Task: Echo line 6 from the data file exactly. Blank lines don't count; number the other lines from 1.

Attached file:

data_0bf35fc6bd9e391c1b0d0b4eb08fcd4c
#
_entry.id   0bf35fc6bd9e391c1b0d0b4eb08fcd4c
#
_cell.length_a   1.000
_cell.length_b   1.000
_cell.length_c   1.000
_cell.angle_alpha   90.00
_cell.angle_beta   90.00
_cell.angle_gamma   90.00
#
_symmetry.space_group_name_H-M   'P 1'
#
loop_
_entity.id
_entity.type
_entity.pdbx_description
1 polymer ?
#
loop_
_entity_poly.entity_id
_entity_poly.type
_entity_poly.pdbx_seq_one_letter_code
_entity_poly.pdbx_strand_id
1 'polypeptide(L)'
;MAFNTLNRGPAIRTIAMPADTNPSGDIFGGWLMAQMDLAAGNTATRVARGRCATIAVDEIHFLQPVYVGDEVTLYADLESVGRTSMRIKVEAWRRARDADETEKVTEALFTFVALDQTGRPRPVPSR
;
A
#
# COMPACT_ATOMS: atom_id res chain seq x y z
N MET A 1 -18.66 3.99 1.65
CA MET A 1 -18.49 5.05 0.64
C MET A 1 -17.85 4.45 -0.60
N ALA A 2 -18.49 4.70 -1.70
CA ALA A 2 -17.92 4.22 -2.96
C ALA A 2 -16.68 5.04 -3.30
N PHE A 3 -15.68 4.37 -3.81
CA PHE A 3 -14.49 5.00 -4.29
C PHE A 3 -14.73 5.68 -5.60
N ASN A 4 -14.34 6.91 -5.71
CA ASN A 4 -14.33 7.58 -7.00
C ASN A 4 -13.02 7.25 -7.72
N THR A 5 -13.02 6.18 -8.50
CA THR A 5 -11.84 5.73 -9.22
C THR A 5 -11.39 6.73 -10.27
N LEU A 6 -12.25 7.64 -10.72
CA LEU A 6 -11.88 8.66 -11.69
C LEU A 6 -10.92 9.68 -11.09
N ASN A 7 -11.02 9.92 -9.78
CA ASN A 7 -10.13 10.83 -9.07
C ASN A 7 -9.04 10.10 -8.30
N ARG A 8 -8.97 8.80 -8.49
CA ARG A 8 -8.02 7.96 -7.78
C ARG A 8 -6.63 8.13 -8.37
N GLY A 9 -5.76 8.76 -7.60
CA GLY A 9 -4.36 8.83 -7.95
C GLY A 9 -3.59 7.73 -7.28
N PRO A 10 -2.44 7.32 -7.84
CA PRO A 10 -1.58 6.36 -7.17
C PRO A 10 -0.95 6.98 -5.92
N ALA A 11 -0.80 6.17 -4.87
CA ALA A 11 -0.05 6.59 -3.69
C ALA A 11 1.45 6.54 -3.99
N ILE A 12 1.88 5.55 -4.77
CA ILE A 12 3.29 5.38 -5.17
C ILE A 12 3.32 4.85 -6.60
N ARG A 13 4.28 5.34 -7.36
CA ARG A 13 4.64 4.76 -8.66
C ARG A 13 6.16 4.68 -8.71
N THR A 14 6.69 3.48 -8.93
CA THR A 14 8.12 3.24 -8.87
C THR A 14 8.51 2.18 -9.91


_cell.length_b   1.000